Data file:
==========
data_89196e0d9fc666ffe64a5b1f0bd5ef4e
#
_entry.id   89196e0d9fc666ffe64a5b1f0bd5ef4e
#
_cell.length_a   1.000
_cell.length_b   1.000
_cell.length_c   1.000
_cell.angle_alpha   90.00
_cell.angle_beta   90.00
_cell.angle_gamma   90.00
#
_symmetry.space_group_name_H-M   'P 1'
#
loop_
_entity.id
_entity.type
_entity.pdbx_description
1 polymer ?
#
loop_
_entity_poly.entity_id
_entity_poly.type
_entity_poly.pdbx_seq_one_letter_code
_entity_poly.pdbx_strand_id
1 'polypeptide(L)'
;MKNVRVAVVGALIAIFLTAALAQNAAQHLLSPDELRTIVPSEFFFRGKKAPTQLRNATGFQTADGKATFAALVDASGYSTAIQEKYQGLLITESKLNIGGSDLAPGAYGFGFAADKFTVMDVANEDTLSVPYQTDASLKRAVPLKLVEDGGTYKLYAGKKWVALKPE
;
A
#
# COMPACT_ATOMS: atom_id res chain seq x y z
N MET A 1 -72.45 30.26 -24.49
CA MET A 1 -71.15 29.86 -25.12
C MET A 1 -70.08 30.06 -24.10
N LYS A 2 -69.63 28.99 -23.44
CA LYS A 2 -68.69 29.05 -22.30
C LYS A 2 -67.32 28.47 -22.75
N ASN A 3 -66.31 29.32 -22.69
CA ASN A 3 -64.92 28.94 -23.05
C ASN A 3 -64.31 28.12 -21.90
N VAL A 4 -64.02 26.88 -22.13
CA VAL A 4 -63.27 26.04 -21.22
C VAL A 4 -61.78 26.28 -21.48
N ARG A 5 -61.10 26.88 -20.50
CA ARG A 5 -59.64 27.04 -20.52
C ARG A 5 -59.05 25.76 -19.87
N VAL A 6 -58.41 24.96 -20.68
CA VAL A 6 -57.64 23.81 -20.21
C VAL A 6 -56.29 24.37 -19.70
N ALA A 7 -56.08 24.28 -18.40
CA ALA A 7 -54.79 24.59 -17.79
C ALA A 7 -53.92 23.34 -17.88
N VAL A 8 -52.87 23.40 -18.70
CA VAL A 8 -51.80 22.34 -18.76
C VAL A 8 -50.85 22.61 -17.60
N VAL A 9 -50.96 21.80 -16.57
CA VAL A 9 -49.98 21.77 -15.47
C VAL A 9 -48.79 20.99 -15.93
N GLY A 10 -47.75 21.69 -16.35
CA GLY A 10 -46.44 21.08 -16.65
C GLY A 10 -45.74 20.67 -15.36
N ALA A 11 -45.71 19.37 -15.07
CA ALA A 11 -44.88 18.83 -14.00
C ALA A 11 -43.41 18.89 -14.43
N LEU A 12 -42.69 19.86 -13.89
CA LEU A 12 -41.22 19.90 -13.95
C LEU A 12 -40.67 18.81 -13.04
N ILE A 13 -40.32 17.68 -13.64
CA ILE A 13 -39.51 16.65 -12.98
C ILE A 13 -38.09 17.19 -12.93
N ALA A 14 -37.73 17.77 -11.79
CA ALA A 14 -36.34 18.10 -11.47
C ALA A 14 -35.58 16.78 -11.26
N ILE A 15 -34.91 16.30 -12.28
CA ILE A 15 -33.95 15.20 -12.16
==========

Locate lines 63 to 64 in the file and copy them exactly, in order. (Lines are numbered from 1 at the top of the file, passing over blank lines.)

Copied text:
C ALA A 11 -43.41 18.89 -14.43
N LEU A 12 -42.69 19.86 -13.89